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Developing Multi-Modal Neuroimaging Biomarkers for the Detection of Early-Stage Psychosis


Project Description

The project will develop new predictive algorithms for mental health outcomes in young people at high-risk for Schizophrenia (ScZ) that will synthesize expertise from cognitive neuroimaging, clinical psychology and data-analytics. This framework will utilize a unique multi-modal neuroimaging data-set that has been collected as part of the MRC-funded Youth Mental Health Risk and Resilience (YouR) study. The YouR-study is the only study worldwide to employ Magnetoencephalography (MEG) in combination with Magnetic Resonance Imaging (MRI) and Magnetic Resonance Spectroscopy (MRS)-data to develop predictors for ScZ in at-risk individuals. Currently, n=150 participants meeting clinical high-risk (CHR) criteria have been comprehensively assessed with a multi-modal imaging battery in combination with follow-up data for up to three years. In addition, n=40 participants with affective disorders and substance abuse (CHR-negative) as well as n=50 controls have been recruited.

The project will employ cutting-edge machine learning techniques to identify multi-modal biomarkers for the prediction of psychosis in CHR-participants and related mental health outcomes. We expect that the resulting predictors for mental health outcomes in at-risk individuals are significantly more powerful than biomarkers from single modalities. Moreover, we expect to identify subgroups of CHR-participants based on multi-modal neuroimaging data that will reveal insights into pathophysiology processes underlying emerging psychosis that will likely be important for the development of novel psychological and pharmacological therapies.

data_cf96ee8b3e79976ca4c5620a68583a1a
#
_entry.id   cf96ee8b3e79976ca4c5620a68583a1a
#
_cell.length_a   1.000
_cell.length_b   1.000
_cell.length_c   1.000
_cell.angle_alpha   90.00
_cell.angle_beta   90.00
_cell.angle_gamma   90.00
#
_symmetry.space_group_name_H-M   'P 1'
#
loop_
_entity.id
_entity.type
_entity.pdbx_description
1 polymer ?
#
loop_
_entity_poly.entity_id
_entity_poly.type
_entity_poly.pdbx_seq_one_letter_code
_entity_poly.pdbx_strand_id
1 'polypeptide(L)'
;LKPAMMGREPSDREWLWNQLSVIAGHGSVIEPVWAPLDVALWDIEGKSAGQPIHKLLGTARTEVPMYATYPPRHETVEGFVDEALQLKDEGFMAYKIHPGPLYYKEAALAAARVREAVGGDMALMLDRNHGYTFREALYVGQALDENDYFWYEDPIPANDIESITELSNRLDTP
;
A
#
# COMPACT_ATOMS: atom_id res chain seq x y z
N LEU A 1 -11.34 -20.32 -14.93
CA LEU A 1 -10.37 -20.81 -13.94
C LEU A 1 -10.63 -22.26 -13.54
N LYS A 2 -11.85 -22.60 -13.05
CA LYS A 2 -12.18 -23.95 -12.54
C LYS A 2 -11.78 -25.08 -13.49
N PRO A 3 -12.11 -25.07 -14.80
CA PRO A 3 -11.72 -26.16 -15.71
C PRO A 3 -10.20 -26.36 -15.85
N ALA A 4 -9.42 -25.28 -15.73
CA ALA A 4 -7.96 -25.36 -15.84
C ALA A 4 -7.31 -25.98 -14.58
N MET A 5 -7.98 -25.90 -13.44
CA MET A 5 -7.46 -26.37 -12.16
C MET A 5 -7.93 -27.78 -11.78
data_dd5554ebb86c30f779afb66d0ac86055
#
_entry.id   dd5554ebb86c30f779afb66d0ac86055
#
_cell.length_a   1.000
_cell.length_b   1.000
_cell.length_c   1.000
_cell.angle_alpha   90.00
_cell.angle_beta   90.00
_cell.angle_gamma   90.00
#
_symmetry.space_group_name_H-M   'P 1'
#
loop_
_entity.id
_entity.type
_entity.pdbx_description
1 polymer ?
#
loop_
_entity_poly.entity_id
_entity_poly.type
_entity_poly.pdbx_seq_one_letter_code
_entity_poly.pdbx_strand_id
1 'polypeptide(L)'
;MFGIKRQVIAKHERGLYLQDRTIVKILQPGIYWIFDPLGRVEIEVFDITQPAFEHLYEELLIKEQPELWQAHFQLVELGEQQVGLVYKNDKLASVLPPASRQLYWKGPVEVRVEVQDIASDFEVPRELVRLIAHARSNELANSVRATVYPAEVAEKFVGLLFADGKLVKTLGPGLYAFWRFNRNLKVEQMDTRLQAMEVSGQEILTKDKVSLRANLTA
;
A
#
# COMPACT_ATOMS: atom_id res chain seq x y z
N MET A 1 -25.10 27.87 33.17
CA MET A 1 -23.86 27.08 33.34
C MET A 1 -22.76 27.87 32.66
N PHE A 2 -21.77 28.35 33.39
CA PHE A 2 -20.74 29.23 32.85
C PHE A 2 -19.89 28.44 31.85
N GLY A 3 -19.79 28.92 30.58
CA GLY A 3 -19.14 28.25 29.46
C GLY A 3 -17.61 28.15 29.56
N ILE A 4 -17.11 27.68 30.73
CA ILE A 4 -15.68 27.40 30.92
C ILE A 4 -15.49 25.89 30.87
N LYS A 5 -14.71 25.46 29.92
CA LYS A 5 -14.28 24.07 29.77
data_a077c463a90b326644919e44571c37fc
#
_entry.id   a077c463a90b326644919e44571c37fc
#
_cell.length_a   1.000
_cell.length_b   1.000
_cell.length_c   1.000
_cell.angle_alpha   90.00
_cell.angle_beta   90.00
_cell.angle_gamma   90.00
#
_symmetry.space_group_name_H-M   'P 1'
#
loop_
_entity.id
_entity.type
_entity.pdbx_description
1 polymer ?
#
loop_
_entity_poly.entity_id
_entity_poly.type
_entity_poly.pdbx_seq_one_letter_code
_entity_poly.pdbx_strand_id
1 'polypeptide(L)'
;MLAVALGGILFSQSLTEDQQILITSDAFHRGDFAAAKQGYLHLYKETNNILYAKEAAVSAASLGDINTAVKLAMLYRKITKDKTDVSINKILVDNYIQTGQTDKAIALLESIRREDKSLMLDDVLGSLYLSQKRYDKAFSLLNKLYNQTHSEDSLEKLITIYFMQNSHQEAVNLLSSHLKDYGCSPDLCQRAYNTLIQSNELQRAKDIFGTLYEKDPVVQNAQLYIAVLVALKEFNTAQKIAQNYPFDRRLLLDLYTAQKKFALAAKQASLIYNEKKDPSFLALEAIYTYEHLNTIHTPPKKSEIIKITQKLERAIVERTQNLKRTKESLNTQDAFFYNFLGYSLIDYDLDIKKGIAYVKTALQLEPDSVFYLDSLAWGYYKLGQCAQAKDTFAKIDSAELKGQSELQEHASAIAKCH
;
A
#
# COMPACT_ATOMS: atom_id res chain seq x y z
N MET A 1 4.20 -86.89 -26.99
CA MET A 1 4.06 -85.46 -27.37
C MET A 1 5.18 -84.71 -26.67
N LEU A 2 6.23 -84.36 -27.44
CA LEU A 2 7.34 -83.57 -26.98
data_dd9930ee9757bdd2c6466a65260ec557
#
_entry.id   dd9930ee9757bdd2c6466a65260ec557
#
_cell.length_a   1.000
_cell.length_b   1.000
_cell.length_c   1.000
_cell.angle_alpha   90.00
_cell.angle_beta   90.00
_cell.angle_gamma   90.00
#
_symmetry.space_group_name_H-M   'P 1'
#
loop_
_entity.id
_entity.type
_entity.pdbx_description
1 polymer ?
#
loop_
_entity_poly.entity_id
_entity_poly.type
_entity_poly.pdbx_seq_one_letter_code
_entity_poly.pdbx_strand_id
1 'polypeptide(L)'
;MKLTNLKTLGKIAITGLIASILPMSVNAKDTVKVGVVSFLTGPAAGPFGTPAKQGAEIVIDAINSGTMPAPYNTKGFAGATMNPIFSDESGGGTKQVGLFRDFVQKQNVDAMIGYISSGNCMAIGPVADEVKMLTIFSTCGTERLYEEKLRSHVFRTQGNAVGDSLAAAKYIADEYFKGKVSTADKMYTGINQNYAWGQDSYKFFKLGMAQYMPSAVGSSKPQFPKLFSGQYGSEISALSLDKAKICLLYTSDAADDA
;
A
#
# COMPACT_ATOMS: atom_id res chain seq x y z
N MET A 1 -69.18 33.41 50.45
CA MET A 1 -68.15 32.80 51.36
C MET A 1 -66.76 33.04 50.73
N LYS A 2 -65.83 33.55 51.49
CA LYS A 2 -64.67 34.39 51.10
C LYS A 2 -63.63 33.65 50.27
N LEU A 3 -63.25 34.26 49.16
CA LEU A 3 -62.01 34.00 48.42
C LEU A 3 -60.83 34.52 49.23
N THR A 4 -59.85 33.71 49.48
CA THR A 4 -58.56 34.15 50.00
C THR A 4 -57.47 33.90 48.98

Funding Notes

The scholarship includes:

• Up to 4 years enhanced stipend above Research Council rates, £17,334 for 2019/20.
• Annual consumables allowance of £,3000 to contribute towards the running of the project, student travel and conference attendance.
• Full tuition fee waiver at Home/EU or International rate.

References

Grent-'t-Jong, T. et al., .... Uhlhaas, P.J. Resting-state gamma-band power alterations in schizophrenia reveal E/I-balance abnormalities across illness stages. Elife. pii: e37799. doi: 10.7554/eLife.37799.

Grent-'t-Jong, T., ... Uhlhaas, P.J. Acute Ketamine dysregulates task-related gamma-band oscillations in thalamo-cortical circuits. Brain DOI: 10.1093/brain/awy17.

Uhlhaas, P.J., Singer, W. (2010). Abnormal neural oscillations and synchrony in schizophrenia. Nature Rev Neurosci, 11: 100-114

How good is research at University of Glasgow in Psychology, Psychiatry and Neuroscience?

FTE Category A staff submitted: 34.20

Research output data provided by the Research Excellence Framework (REF)

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